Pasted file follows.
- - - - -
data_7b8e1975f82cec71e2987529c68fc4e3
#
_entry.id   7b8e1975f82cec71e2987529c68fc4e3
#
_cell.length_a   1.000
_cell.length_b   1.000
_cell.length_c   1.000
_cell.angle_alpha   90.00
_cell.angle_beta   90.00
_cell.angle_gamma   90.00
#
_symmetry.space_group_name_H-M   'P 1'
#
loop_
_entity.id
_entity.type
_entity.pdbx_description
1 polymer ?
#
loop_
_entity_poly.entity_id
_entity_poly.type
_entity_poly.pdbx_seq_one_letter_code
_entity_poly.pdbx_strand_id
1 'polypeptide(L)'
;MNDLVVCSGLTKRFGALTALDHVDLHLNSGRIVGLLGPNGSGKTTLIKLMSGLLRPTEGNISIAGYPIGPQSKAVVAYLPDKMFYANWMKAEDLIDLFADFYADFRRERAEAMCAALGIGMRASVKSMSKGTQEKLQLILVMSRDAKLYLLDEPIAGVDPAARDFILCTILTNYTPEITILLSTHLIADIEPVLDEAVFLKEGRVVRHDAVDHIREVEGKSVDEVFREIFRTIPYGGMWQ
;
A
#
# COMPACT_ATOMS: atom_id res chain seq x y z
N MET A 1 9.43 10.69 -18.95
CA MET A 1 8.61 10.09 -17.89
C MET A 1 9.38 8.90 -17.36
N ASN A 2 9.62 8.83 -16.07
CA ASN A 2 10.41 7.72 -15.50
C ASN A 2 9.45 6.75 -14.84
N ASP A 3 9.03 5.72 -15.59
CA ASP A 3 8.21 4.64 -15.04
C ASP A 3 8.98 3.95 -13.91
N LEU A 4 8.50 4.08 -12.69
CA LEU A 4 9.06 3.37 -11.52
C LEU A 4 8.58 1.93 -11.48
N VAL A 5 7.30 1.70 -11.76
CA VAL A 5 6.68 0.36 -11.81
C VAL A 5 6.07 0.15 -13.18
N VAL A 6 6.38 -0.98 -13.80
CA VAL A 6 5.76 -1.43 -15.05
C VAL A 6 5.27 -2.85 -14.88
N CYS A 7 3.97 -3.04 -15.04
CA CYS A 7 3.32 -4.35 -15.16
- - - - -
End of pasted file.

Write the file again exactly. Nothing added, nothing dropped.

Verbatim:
data_7b8e1975f82cec71e2987529c68fc4e3
#
_entry.id   7b8e1975f82cec71e2987529c68fc4e3
#
_cell.length_a   1.000
_cell.length_b   1.000
_cell.length_c   1.000
_cell.angle_alpha   90.00
_cell.angle_beta   90.00
_cell.angle_gamma   90.00
#
_symmetry.space_group_name_H-M   'P 1'
#
loop_
_entity.id
_entity.type
_entity.pdbx_description
1 polymer ?
#
loop_
_entity_poly.entity_id
_entity_poly.type
_entity_poly.pdbx_seq_one_letter_code
_entity_poly.pdbx_strand_id
1 'polypeptide(L)'
;MNDLVVCSGLTKRFGALTALDHVDLHLNSGRIVGLLGPNGSGKTTLIKLMSGLLRPTEGNISIAGYPIGPQSKAVVAYLPDKMFYANWMKAEDLIDLFADFYADFRRERAEAMCAALGIGMRASVKSMSKGTQEKLQLILVMSRDAKLYLLDEPIAGVDPAARDFILCTILTNYTPEITILLSTHLIADIEPVLDEAVFLKEGRVVRHDAVDHIREVEGKSVDEVFREIFRTIPYGGMWQ
;
A
#
# COMPACT_ATOMS: atom_id res chain seq x y z
N MET A 1 9.43 10.69 -18.95
CA MET A 1 8.61 10.09 -17.89
C MET A 1 9.38 8.90 -17.36
N ASN A 2 9.62 8.83 -16.07
CA ASN A 2 10.41 7.72 -15.50
C ASN A 2 9.45 6.75 -14.84
N ASP A 3 9.03 5.72 -15.59
CA ASP A 3 8.21 4.64 -15.04
C ASP A 3 8.98 3.95 -13.91
N LEU A 4 8.50 4.08 -12.69
CA LEU A 4 9.06 3.37 -11.52
C LEU A 4 8.58 1.93 -11.48
N VAL A 5 7.30 1.70 -11.76
CA VAL A 5 6.68 0.36 -11.81
C VAL A 5 6.07 0.15 -13.18
N VAL A 6 6.38 -0.98 -13.80
CA VAL A 6 5.76 -1.43 -15.05
C VAL A 6 5.27 -2.85 -14.88
N CYS A 7 3.97 -3.04 -15.04
CA CYS A 7 3.32 -4.35 -15.16